Double Hand Underhand Cast
To the uninitiated the underhand cast in fly fishing may look very much like other roll casting or switch casting techniques. But it’s the subtle movements that will evade the casual onlooker.
If the word “underhand” suggests craftiness or deviousness, that’s probably as good a definition as any, because it involves a similar same attention to detail and emphasises harmony between man and equipment.
For a roll casting method, underhand requires minimum backspace. The leader and fly are the anchor and the short fly line is used in a controlled, optimised 'D' loop to load the rod perfectly and allow long shoots. Your hand positions are quite different than they would be in Spey or overhead casting, though, and relies on the lever and pivot principle with the hands fairly close together.
The upper hand grip uses the forefinger and thumb to encircle the handle. The lower hand takes a regular 'ball and socket' grip to deliver acceleration. Magnified by the rod, this the high line speed you will need for long casts. You should note, though to keep your upper hand relatively still, as most of the work is done by the underhand.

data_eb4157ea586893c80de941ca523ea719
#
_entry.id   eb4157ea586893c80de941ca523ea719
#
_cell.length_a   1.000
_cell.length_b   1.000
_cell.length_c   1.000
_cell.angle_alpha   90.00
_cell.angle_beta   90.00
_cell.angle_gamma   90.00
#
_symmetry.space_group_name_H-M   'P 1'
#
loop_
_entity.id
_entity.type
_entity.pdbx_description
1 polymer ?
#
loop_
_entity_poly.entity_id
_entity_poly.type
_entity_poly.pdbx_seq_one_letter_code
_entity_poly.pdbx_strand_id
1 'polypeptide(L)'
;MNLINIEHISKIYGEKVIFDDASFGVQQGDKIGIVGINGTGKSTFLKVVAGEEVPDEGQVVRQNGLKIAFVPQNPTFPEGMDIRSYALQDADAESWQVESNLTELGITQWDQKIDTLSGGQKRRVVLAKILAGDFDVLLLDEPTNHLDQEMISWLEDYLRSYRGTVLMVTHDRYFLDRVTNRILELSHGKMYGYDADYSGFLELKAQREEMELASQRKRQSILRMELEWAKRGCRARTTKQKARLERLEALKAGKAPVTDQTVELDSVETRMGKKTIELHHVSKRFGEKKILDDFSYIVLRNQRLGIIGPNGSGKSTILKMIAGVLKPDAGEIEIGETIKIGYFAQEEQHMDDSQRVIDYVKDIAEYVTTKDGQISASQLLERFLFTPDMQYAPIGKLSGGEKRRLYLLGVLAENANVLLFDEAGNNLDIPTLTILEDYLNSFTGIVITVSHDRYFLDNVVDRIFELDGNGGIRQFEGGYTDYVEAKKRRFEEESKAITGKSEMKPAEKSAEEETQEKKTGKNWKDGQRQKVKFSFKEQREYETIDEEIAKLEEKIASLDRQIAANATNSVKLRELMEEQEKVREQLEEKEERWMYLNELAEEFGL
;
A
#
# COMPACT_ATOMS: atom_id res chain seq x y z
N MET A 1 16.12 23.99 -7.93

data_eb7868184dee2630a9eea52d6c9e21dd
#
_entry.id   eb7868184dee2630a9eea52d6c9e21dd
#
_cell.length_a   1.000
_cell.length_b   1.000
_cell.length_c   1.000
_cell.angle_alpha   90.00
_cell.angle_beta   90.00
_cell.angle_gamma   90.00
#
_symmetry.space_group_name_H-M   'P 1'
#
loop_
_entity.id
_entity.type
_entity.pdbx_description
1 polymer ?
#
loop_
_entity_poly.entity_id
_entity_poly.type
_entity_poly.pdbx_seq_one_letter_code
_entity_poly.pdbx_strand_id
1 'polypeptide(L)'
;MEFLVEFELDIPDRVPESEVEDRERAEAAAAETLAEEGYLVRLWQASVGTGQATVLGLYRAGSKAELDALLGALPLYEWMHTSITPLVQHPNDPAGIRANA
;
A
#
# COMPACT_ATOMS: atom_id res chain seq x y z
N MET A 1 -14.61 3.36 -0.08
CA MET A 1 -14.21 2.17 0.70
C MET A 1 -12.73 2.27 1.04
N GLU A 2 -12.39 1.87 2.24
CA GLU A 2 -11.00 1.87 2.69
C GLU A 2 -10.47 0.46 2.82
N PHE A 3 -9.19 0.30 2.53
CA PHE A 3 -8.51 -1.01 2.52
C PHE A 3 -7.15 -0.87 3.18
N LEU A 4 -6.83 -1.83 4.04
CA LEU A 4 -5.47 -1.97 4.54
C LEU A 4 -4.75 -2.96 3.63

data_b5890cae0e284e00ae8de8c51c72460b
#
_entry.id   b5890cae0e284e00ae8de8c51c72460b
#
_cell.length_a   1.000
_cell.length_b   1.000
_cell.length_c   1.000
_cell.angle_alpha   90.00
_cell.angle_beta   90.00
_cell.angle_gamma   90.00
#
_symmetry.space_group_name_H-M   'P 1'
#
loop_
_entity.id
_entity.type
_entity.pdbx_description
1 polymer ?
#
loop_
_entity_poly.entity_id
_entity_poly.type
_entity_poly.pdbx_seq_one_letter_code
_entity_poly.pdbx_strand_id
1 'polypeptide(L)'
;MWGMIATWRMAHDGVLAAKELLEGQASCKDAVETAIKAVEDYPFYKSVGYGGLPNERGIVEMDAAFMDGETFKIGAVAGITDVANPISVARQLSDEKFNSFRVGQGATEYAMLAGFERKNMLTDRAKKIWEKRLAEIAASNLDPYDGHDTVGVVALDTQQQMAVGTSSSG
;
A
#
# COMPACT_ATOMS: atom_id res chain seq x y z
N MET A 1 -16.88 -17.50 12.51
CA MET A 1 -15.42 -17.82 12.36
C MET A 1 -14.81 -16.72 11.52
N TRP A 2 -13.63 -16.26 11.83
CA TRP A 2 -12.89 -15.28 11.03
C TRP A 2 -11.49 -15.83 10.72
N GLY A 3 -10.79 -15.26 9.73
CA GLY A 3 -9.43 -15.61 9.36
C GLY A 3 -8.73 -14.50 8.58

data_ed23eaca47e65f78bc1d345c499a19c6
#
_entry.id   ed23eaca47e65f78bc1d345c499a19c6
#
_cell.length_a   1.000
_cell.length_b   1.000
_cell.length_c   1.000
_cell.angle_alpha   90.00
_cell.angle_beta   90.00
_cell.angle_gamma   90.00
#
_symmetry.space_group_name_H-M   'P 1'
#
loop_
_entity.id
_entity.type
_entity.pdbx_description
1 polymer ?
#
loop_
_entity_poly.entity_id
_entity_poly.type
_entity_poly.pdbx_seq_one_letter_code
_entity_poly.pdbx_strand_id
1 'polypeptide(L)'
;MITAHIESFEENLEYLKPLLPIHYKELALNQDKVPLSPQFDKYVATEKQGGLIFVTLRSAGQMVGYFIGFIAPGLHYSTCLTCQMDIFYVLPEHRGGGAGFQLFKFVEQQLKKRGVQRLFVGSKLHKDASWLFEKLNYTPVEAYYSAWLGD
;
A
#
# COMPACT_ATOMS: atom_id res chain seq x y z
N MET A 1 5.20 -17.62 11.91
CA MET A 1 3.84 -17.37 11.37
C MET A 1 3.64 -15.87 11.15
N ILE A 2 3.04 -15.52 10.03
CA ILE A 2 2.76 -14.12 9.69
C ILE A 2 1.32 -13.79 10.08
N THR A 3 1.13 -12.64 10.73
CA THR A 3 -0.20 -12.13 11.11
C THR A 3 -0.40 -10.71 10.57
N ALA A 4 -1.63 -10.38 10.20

Broken down, it goes like this:
1. Lift the rod slowly to 1 o'clock and check before sweeping back to 11 o'clock. The hands are quite close together during the underhand cast.
2. After checking the rod at 11 o'clock allow it drift back to 10 o'clock as the D loop forms.
3. During the forward cast you deliver most of the energy by the underhand, pulling in towards your body.
That’s all of our fly fishing tutorials for now, but rest assured we will bring you more in future blogs.